Conclusion

Heterotopic pregnancy is a potentially life-threatening condition that, while being rare, potentially has grave implications for both the mother and fetus. Ovarian tumors are rare in pregnancy and most common are functional cysts of pregnancy .High-risk groups warrant early pregnancy ultrasound as a part of routine antenatal care to enable early diagnosis and timely management. However, an absence of risk factors should not equate to exclusion. As highlighted in our case above, it must remain at the forefront of a clinician’s diagnostic algorithm in all women as it may occur in the absence of risk factors in a natural conception cycle. Despite it being a challenging diagnosis, clinical acumen along with skilled TVS and timely management is able to achieve optimal clinical outcomes.

References

    1. Strandell A, Thornburn J, Hamberger L. Risk factors for ectopic pregnancy in assisted reproduction. Fertil Steril. 1999; 71: 282-286. https://goo.gl/3bHCj6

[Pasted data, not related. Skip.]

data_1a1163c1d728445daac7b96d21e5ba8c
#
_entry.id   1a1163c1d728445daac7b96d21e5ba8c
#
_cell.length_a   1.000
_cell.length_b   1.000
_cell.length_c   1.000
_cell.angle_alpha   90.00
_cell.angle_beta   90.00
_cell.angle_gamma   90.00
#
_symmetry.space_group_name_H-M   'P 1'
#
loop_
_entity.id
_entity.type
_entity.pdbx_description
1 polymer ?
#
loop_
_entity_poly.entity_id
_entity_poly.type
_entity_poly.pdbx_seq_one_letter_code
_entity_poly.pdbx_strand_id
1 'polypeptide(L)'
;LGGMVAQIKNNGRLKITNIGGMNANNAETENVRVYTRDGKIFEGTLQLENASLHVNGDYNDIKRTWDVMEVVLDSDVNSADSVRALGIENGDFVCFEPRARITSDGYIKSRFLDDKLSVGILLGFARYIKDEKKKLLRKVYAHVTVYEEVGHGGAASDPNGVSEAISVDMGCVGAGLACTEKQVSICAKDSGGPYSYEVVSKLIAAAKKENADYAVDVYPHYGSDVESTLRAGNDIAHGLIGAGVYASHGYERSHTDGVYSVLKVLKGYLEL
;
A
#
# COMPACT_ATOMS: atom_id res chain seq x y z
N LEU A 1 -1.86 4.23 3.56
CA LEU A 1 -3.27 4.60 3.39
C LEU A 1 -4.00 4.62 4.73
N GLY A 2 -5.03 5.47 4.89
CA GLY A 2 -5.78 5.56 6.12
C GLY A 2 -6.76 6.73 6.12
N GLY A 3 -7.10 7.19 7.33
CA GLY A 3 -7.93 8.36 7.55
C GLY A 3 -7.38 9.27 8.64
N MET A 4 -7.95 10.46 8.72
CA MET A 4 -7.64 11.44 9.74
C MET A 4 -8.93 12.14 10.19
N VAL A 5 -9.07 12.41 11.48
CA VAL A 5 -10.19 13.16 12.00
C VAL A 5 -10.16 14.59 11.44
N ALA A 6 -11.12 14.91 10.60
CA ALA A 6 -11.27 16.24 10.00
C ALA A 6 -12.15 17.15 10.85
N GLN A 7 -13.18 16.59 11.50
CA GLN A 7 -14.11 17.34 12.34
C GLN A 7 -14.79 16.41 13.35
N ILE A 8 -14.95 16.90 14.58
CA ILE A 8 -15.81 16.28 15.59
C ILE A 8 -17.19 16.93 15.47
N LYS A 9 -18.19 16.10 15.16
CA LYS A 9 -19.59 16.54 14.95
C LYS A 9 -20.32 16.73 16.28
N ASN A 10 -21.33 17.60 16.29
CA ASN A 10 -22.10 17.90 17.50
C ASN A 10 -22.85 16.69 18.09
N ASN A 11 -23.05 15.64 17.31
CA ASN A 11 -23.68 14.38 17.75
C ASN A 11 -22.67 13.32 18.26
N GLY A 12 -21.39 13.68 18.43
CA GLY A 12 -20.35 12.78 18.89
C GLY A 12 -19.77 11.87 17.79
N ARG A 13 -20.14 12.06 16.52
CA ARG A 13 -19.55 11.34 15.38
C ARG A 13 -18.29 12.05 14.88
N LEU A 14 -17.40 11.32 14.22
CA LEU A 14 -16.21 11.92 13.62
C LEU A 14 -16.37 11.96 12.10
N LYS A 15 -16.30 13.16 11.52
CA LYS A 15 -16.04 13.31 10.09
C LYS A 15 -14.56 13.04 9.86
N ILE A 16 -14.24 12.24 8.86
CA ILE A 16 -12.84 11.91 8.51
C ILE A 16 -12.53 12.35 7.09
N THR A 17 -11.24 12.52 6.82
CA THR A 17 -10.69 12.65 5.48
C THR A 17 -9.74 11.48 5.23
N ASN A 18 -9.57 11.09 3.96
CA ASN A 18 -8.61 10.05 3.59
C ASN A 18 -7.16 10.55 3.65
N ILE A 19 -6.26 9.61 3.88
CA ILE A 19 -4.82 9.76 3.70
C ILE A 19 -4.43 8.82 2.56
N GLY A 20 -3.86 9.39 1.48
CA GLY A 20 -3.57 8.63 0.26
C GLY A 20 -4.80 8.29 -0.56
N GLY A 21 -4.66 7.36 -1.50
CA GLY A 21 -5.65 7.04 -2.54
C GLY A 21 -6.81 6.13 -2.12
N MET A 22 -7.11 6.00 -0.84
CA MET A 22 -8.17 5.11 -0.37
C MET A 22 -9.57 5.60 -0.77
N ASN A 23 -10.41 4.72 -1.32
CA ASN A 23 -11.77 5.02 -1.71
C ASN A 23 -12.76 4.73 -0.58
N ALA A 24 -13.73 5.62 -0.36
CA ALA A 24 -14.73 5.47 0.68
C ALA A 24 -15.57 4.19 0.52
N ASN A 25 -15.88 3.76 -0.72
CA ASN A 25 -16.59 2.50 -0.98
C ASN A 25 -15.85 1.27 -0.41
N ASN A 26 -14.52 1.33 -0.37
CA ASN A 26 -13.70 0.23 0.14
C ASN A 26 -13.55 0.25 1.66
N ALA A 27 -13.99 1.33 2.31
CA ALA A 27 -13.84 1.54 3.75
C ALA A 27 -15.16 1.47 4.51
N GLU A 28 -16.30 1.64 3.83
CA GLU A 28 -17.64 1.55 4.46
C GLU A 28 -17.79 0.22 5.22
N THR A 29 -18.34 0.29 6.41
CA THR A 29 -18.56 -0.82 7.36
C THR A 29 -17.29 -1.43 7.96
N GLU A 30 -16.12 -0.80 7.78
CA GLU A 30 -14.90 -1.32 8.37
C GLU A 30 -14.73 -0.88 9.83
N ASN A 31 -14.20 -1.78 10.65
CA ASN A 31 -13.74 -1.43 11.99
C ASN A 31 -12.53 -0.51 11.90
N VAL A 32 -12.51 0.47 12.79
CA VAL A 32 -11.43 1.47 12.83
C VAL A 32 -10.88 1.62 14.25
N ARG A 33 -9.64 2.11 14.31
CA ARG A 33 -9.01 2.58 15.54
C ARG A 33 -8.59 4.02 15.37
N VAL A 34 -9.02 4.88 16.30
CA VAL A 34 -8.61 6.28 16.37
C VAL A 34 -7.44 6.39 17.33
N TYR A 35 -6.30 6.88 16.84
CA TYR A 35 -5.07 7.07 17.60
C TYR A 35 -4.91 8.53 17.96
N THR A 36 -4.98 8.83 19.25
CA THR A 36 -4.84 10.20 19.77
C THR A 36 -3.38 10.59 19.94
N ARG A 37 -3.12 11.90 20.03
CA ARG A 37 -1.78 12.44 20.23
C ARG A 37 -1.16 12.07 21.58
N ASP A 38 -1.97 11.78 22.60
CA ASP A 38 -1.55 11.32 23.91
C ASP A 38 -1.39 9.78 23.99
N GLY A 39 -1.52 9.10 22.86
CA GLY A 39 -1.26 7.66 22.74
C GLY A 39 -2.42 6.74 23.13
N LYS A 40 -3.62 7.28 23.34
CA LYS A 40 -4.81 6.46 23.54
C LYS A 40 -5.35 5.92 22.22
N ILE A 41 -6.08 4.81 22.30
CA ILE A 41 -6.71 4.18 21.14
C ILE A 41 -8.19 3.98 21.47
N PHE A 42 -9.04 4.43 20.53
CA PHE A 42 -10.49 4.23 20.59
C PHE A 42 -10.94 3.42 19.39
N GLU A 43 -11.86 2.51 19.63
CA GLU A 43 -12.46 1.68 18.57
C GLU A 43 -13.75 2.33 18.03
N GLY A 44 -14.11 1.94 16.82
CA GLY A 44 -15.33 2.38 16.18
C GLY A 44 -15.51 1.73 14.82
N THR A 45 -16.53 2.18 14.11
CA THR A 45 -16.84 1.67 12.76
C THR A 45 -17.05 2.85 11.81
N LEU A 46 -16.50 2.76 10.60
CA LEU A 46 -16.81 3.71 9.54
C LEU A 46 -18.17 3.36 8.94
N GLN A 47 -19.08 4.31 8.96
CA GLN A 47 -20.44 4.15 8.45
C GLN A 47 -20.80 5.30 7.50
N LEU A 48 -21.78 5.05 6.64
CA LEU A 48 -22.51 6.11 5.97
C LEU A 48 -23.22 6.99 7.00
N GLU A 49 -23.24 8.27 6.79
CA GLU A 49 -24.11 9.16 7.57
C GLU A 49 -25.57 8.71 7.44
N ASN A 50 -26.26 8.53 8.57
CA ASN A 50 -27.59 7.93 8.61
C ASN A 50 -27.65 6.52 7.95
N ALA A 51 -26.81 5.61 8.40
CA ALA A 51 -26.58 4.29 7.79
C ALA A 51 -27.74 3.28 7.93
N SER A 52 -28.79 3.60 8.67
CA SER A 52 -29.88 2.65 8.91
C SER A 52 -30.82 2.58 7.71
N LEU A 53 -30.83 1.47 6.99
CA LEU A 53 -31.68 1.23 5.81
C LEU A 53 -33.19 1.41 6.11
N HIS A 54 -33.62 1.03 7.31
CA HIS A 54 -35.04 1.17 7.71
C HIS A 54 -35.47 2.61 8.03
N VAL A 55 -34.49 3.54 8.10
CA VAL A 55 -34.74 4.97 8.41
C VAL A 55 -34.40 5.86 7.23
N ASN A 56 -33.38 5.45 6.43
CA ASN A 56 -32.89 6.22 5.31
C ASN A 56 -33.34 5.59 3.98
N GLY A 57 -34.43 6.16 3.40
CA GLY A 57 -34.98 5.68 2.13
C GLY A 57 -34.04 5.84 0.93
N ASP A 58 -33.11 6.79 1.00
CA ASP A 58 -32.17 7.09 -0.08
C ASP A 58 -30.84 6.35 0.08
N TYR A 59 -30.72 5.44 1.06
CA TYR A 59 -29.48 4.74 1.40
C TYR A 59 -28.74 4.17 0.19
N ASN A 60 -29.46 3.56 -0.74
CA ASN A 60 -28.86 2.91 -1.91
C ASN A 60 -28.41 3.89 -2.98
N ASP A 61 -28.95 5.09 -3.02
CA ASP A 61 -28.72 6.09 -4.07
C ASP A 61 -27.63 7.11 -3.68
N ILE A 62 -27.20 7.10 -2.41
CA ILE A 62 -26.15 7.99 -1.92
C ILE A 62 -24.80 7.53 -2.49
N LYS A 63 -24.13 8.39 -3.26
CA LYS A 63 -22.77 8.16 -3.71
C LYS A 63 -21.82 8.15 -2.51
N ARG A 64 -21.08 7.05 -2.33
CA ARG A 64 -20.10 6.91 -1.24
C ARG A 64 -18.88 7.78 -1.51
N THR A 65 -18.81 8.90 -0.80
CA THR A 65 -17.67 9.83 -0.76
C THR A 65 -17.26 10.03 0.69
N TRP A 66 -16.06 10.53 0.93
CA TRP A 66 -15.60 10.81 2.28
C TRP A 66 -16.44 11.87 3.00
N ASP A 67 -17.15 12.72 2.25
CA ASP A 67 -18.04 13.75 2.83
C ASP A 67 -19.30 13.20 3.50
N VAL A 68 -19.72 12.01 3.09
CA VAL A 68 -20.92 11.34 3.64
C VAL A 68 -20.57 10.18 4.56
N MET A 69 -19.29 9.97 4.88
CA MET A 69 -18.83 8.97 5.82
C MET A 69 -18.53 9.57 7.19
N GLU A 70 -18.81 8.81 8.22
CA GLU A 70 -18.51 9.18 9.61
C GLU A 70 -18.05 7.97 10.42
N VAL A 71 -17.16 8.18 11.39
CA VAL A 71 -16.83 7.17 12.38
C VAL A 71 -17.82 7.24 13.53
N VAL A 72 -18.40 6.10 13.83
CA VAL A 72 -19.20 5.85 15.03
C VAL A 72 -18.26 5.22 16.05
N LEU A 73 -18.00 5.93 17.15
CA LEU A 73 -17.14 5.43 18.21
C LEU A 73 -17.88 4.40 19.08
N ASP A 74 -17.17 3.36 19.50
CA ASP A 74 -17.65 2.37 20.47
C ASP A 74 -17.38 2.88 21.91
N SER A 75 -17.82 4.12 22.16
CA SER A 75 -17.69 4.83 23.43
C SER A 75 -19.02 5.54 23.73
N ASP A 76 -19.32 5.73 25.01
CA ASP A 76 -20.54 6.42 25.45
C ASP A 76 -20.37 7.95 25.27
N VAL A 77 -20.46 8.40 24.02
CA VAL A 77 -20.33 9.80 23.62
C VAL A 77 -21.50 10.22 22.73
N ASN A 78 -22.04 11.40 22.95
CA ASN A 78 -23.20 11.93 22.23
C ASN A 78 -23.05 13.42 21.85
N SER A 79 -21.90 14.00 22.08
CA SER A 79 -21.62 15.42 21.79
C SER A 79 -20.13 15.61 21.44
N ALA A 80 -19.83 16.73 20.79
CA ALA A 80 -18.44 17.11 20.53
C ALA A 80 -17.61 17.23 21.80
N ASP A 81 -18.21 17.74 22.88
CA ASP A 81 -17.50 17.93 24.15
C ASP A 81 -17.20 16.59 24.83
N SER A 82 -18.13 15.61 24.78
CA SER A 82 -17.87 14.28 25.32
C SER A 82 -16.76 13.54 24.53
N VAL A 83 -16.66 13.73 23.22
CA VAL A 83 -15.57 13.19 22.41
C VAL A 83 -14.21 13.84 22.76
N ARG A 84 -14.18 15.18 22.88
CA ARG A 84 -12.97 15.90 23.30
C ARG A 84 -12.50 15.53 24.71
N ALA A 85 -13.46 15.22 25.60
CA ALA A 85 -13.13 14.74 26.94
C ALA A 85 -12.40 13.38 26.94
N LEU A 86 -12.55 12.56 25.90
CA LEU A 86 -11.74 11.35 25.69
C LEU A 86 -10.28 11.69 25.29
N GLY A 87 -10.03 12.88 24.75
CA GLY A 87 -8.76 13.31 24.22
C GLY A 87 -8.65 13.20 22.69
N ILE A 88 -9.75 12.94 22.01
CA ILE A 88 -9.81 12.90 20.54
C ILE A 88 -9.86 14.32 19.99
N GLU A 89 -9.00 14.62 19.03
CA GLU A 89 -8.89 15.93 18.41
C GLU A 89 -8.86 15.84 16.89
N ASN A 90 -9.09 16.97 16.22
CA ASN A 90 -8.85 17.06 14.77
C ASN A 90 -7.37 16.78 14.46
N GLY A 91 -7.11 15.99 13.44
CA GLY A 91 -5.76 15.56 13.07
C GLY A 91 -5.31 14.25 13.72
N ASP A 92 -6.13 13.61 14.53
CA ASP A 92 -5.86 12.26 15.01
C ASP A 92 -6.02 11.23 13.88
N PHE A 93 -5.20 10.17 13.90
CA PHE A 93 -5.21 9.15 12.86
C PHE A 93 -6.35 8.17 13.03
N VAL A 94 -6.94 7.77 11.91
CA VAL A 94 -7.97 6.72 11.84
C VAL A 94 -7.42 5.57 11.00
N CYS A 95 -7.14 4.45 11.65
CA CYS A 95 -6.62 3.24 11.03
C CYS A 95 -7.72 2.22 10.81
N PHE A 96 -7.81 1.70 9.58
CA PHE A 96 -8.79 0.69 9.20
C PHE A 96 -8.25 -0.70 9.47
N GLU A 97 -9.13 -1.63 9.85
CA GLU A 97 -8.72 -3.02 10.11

2. Li XH, Ouyang Y, Lu GX. Value of transvaginal sonography in diagnosing heterotopic pregnancy after in-vitro fertilisation with embryo transfer. Ultrasound Obset Gynecol. 2013; 41: 563-569. https://goo.gl/yKhGk2
    3. Marcus SF, Macnamee M, Brinsden P. Heterotopic pregnancies after in vitro fertilisation and embryo transfer. Hum Reprod. 1995; 10: 1232-1236. https://goo.gl/YKC5u6
    4. Ankum WM, Van der Veen F, Hamerlynck JV, Lammes FB. Transvaginal sonography and human chorionic gonadotrophin measurements in suspected ectopic pregnancy: a detailed analysis of a diagnostic approach. Hum Reprod. 1993; 8: 1307-1311. https://goo.gl/VZqR2g